Chronicle Exclusive: ‘Kung Fu Panda 4’ Early Review

The "Kung Fu Panda" series is iconic, and the fourth installment definitely scratches the itch with great comedy, action and heart. Yet, it fails to meet the expectations set by its predecessors.

I didn't think I would get to watch a new "Kung Fu Panda" movie after "Kung Fu Panda 3" concluded the trilogy in 2016. Over the course of the trilogy, we’ve seen Po (the titular Kung Fu Panda) evolve and become the dragon warrior, while fending off all sorts of villains and learning more about himself in the process. In 2022, "Kung Fu Panda 4" was announced, reviving the series. We were treated to a trailer in 2023. Now, in 2024, audiences get to enjoy the film, and I have mixed emotions.

The film has embraced the Marvel comedy style. It's packed full of witty quips and is heavy on sarcasm and irony. This “Marvel-esque” style of humor really works well with the main characters: series regular Po and newcomer Zheng (the Fox). The movie also uses tropes very well by setting up common tropes before subverting and mocking them in a way that made me chuckle. The humor also sets up some great recurring jokes — such as the Dragon Warrior being something very few people have heard of — that are revisited ingeniously to bring the laughs. I do think the humor is a little overbearing sometimes, to the point where it can ruin the gravity of more serious moments in the film.

Something the film really struggles with is pacing. The opening of the film is rapid, introducing or reintroducing characters and setting up the villain. Then, the rising action drags on and on, making for a very boring middle section. This part takes up a large portion of screen time to develop the characters, get them to where they need to be and establish the stakes. The climax is a plot twist followed by reconciliation, a few action scenes and a quick ending. The climax and following parts are so quick and seem rather hurried for no reason other than to make the film less than an hour and a half.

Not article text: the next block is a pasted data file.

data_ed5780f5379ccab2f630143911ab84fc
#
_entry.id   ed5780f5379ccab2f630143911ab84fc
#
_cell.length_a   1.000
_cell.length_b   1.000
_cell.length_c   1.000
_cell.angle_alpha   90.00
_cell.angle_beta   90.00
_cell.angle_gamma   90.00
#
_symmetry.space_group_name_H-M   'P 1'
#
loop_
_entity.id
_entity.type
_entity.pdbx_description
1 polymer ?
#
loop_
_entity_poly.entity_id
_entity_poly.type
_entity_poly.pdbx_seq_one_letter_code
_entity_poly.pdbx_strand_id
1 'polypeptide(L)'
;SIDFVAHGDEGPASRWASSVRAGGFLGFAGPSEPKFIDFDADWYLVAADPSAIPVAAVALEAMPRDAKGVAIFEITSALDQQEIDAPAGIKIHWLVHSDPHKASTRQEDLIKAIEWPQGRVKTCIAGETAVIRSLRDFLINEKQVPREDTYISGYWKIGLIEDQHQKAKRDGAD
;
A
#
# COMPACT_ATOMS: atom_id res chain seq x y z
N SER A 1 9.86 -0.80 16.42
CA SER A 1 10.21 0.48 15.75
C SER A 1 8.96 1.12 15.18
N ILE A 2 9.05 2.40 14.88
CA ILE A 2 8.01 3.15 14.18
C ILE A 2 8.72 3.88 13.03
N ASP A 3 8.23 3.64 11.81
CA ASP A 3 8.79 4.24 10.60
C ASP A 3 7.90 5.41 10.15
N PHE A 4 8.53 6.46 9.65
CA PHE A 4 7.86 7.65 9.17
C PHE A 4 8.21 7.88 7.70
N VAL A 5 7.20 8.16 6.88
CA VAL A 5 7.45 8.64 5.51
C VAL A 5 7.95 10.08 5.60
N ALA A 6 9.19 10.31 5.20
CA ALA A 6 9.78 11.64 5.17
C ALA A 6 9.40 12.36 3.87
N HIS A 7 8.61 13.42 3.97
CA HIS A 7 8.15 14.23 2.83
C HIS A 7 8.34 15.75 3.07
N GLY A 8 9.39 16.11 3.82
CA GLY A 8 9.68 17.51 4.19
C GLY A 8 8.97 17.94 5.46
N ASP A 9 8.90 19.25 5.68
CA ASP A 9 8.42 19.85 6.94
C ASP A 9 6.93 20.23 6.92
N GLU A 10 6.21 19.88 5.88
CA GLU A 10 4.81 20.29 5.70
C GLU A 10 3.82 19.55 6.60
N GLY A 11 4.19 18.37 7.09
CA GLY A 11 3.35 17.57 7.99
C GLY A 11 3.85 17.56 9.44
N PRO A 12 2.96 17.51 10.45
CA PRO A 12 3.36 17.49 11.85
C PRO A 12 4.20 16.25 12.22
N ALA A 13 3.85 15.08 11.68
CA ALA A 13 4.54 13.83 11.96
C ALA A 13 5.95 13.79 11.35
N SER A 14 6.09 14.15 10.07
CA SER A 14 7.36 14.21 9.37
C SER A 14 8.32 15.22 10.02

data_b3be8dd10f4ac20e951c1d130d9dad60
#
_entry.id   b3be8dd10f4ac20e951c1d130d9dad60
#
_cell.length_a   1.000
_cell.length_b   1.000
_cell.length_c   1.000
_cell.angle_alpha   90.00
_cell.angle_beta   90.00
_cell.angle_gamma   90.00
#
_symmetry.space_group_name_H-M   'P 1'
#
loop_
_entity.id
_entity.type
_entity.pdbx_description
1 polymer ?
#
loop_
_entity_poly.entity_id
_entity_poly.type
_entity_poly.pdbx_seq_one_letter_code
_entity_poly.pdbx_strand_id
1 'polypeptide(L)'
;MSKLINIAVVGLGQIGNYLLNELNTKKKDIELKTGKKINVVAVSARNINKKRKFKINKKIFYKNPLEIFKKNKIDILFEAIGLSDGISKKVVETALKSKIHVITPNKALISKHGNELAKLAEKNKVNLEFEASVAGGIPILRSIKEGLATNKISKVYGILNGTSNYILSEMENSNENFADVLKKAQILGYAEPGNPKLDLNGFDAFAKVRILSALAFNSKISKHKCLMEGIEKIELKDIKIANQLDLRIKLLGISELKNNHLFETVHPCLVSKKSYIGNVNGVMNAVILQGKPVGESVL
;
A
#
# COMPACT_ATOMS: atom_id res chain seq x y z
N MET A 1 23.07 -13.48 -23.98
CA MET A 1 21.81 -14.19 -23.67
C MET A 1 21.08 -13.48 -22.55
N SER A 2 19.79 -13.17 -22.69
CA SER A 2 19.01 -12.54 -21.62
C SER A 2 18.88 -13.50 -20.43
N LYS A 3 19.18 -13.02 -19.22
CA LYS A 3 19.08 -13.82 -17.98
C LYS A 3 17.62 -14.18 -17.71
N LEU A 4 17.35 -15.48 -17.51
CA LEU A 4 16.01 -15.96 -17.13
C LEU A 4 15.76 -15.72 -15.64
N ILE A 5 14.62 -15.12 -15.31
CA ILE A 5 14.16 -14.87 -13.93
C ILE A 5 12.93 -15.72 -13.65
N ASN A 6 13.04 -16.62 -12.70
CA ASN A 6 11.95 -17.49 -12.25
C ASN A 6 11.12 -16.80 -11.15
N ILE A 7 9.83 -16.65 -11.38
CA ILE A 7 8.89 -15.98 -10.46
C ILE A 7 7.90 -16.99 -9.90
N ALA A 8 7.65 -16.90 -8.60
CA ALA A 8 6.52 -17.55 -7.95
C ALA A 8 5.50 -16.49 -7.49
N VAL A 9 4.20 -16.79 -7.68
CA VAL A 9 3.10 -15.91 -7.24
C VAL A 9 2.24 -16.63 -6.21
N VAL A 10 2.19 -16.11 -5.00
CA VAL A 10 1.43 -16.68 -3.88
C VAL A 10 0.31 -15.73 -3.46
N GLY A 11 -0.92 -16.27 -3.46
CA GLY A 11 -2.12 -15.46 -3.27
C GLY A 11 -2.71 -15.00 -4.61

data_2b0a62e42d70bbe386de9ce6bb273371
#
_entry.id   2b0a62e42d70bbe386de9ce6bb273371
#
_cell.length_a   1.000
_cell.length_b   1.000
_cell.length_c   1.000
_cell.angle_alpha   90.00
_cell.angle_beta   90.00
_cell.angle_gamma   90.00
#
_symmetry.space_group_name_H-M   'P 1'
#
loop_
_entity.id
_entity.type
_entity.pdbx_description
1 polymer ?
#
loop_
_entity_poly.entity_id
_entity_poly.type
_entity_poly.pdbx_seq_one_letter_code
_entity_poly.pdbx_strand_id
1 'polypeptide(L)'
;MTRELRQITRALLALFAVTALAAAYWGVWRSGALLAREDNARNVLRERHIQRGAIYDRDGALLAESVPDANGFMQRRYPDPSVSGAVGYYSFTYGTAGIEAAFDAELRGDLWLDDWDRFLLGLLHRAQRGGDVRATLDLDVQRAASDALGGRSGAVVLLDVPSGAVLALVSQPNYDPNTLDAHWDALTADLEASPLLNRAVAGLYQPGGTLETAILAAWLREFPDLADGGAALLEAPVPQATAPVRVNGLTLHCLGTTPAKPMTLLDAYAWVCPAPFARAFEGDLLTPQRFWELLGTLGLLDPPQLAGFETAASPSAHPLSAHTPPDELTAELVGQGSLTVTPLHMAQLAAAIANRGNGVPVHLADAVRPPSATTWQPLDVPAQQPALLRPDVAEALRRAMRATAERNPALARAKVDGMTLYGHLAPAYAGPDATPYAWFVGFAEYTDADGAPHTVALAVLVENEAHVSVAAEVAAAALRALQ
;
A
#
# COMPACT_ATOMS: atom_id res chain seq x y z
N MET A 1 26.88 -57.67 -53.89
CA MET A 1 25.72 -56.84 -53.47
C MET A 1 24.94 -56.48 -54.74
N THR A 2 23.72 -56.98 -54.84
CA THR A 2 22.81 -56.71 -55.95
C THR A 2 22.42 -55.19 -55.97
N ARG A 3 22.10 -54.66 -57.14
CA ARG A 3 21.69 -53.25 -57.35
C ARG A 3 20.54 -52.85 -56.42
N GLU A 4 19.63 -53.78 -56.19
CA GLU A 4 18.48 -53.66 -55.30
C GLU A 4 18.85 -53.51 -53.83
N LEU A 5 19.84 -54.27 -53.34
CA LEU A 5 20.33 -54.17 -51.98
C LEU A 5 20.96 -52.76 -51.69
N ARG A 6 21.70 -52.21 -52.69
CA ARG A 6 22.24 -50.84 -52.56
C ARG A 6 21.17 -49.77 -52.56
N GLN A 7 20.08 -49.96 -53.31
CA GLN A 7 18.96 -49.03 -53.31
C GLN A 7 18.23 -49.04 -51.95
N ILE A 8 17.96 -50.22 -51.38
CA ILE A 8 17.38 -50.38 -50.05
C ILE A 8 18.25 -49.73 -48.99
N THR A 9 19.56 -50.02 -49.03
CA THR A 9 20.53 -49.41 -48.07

The plot itself was among the weaker of the franchise. The villain is an extremely poor character with barely any screen time or character development. Their motivation or goals were also not really elucidated either. The protagonist, Po, also seems to have lost a lot of the growth and character development we'd seen over the last three films, which harms the plot’s sense of continuity (which I will say vaguely to avoid spoilers). The introduction of magic into Po’s world is also done poorly, as it is never built upon or explored, and it is unclear to the audience what this magic can and can’t do. 

Although there were some twists and turns, the overall film felt clichéd and predictable. I would have loved to see a better final fight, as it felt both short and underwhelming, considering the build-up.

Something the film delivers on is the presentation. The animation is gorgeous, with elaborate moving parts and stunning action sequences. I love the aesthetic of the characters, and the voice acting is top-tier. The music used in the film is also fantastic, and the sound is well-mixed with dialogue. Some of the transitions between scenes were incredibly smooth (people in my theater audibly gasped) and well-executed. The action sequences were mostly great, but I wish there were more. The previous films had such great fight scenes that I missed in this one.

I love the trope of Po's biological and real dad acting like a queer couple. It introduces the idea of two dads in the most kid-friendly way possible. This also builds on Po’s great relationships with his adopted dad and biological dad, bringing attention to non-conventional family structures.

Overall, the film is an okay kids' movie. It's very funny and will definitely deliver a palatable and clichéd story with some great visuals, acting and sound. I enjoyed my first watch for the thrill of seeing characters I loved to come back to the big screen, but I do not think I could watch the film again. The plot just wasn't there, and the film's characters, limited number of action sequences and poor world-building left me slightly disappointed.

Even still, I recommend watching the film once. For nostalgia.

Arnav Jindal | Culture Editor

Arnav Jindal is a Trinity sophomore and culture editor of The Chronicle's 119th volume.


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